Waterfowl Chesapeake Announces 2013-2014 Priority Projects

Inaugural Project Registry process unveils two initiatives making a significant impact
on waterfowl conservation in the Chesapeake

Easton, Md. – December 4, 2013 – Waterfowl Chesapeake is proud to announce the highest-ranking projects from its inaugural Project Registry review process completed in October. Of the eleven projects submitted and then reviewed by Waterfowl Chesapeake’s Alliance for Waterfowl Conservation, two were deemed the most important to support. They are Waterfowl Chesapeake’s Habitat Resources Program and Pickering Creek Audubon Center’s Wetland Restoration & Education Project.

The Waterfowl Chesapeake Habitat Resources Program is an outreach initiative to Delmarva landowners interested in creating, restoring and conserving habitat and expanding food resources for waterfowl on their lands who need information on programs and tools to help them realize their conservation goals. Through the resources program, Waterfowl Chesapeake will develop a “one stop shop” website with a menu of resources, tools, tax benefits and programs available to conservation-minded landowners. The online resource will be supplemented by a representative that is available to provide “hands-on” individualized guidance.

The Pickering Creek Audubon Center’s Wetland Restoration and Education Project will convert 15 acres of farmland to freshwater wetlands. This site is adjacent to a recently completed project, which restored 75 acres on their Easton, Md. campus. In addition, the project also has educational components including the creation of wetland viewing locations, educational workshops for landowners and students, and incorporation of the habitat project into the Audubon environmental education program for high school teachers and students.

“We were very pleased with the response to our first call for projects,” said Judy Price, Waterfowl Chesapeake executive director. “It was encouraging to have the participation and support of many of our public and private non-profit conservation partners as project submitters and members of the Alliance for Waterfowl Conservation.”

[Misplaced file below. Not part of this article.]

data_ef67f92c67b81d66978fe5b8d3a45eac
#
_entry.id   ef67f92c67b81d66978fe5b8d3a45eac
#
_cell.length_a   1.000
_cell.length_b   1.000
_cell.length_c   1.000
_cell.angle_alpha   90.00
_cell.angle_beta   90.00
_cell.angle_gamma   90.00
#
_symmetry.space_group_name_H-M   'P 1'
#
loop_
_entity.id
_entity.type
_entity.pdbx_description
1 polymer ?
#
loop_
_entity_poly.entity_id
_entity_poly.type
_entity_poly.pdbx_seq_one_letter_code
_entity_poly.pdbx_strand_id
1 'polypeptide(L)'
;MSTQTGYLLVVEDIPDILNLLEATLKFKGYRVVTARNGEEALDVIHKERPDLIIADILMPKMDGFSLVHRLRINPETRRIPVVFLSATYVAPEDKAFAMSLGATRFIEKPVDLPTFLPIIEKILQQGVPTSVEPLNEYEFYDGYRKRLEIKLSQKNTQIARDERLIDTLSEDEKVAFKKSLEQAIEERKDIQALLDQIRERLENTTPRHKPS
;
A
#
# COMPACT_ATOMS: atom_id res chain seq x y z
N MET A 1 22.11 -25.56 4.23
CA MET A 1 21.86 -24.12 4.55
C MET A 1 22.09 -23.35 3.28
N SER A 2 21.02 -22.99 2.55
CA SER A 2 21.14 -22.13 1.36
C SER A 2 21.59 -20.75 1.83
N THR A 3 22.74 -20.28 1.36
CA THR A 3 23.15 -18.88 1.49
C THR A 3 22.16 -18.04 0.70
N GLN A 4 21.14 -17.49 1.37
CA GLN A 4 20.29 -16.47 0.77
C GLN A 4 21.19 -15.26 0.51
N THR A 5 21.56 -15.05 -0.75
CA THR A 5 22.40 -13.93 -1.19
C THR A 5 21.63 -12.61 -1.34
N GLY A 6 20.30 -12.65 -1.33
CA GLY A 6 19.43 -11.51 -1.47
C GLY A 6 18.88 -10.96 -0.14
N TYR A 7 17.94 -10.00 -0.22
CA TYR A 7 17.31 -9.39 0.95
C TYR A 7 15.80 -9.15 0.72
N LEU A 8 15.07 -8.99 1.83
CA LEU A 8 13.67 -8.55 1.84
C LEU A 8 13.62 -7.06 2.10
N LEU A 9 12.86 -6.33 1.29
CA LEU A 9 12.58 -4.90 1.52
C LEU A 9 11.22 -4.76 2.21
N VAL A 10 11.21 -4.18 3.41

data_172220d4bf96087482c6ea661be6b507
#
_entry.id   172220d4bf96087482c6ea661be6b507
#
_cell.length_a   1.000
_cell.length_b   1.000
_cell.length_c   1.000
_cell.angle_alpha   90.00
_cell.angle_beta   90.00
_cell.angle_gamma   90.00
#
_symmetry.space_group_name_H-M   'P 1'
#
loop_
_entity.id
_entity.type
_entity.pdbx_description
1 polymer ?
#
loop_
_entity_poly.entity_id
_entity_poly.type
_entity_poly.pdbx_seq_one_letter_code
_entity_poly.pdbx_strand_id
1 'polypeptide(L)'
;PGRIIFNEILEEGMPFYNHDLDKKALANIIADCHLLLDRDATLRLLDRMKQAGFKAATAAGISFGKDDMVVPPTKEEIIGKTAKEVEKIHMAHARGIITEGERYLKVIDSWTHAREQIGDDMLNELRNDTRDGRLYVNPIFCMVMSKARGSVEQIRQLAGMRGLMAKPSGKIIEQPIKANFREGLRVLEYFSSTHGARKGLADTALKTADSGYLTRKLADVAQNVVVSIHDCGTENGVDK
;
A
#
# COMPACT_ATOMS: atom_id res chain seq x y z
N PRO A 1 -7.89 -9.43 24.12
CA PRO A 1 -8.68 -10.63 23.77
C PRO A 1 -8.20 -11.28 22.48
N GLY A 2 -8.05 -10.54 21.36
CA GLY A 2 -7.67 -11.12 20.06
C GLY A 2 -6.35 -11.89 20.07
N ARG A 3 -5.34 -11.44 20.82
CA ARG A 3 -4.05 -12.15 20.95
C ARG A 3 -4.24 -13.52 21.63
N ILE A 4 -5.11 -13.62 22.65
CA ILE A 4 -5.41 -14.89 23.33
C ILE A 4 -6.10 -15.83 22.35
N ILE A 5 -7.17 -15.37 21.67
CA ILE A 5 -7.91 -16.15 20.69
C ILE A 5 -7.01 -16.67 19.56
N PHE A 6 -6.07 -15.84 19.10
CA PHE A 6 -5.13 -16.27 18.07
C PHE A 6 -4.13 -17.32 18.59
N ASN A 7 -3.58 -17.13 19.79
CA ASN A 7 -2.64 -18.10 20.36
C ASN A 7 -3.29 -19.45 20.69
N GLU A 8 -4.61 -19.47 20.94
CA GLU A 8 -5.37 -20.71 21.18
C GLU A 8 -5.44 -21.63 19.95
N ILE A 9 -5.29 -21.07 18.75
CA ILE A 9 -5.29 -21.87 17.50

In addition to the two aforementioned projects, the Alliance for Waterfowl Conservation gave its highest ranking to a project involving the design and construction of 800 ft. of living shoreline to resolve major erosion problems on the west side of Martin National Wildlife Refuge in Somerset County, Md. However, shortly after the Alliance ranking, the project was awarded a major grant from the Hurricane Sandy Coastal Resiliency Program.

“We were thrilled with the news that this critical project received much-needed funding,” said Price. “Waterfowl Chesapeake’s new Project Registry will help us promote awareness of high value projects like the one at Martin National Wildlife Refuge, and this recent grant decision serves to endorse the credibility of this process.”

The Waterfowl Chesapeake Project Registry is designed to identify and promote support for significant projects that advance the creation, restoration and conservation of waterfowl habitat in the Chesapeake Bay watershed and nearby coastal bays. The Registry provides a comprehensive collection of pertinent projects that can be researched through Waterfowl Chesapeake’s online web platform, thus, expanding awareness and visibility to potential supporters and funders. The Project Registry will also serve as a tool to assist Waterfowl Chesapeake and its partners in making wise investments to ensure that abundant waterfowl thrive throughout the region.

Submitted projects are reviewed by Waterfowl Chesapeake’s Alliance for Waterfowl Conservation. Representing a broad cross-section of environmental expertise and diverse backgrounds, the 2013 Alliance included current and former leadership from the Chesapeake Bay Office and the Chesapeake Marshlands National Wildlife Refuge Complex of the U.S. Fish and Wildlife Service, the National Fish and Wildlife Foundation, the U.S.G.S. Patuxent Wildlife Research Center, the Wildlife and Heritage Service of the Maryland Department of Natural Resources, the Chesapeake Bay Trust, University of Maryland’s Horn Point Laboratory, Town Creek Foundation, the Maryland Ornithological Society and the Washington College Center for the Environment & Society.